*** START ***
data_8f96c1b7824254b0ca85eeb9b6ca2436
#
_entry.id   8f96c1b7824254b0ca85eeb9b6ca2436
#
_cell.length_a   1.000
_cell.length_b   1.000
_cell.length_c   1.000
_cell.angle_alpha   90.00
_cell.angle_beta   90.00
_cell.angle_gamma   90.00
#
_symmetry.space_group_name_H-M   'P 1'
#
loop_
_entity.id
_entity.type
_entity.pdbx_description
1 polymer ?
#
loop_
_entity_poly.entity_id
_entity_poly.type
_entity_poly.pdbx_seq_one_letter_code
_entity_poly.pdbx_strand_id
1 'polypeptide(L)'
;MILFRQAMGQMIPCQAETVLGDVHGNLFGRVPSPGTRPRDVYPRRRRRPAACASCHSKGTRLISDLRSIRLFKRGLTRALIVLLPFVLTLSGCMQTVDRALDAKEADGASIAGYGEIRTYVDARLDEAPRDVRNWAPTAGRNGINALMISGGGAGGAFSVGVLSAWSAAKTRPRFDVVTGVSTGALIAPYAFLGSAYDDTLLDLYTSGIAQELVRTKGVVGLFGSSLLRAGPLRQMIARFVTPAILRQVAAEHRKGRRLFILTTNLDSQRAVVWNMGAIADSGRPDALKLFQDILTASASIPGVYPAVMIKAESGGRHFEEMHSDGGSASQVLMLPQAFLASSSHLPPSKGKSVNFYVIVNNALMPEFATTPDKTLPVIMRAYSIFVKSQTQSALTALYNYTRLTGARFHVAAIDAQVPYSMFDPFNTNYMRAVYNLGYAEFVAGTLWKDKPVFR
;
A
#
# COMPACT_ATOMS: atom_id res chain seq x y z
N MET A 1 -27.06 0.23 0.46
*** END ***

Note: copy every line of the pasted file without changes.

data_8f96c1b7824254b0ca85eeb9b6ca2436
#
_entry.id   8f96c1b7824254b0ca85eeb9b6ca2436
#
_cell.length_a   1.000
_cell.length_b   1.000
_cell.length_c   1.000
_cell.angle_alpha   90.00
_cell.angle_beta   90.00
_cell.angle_gamma   90.00
#
_symmetry.space_group_name_H-M   'P 1'
#
loop_
_entity.id
_entity.type
_entity.pdbx_description
1 polymer ?
#
loop_
_entity_poly.entity_id
_entity_poly.type
_entity_poly.pdbx_seq_one_letter_code
_entity_poly.pdbx_strand_id
1 'polypeptide(L)'
;MILFRQAMGQMIPCQAETVLGDVHGNLFGRVPSPGTRPRDVYPRRRRRPAACASCHSKGTRLISDLRSIRLFKRGLTRALIVLLPFVLTLSGCMQTVDRALDAKEADGASIAGYGEIRTYVDARLDEAPRDVRNWAPTAGRNGINALMISGGGAGGAFSVGVLSAWSAAKTRPRFDVVTGVSTGALIAPYAFLGSAYDDTLLDLYTSGIAQELVRTKGVVGLFGSSLLRAGPLRQMIARFVTPAILRQVAAEHRKGRRLFILTTNLDSQRAVVWNMGAIADSGRPDALKLFQDILTASASIPGVYPAVMIKAESGGRHFEEMHSDGGSASQVLMLPQAFLASSSHLPPSKGKSVNFYVIVNNALMPEFATTPDKTLPVIMRAYSIFVKSQTQSALTALYNYTRLTGARFHVAAIDAQVPYSMFDPFNTNYMRAVYNLGYAEFVAGTLWKDKPVFR
;
A
#
# COMPACT_ATOMS: atom_id res chain seq x y z
N MET A 1 -27.06 0.23 0.46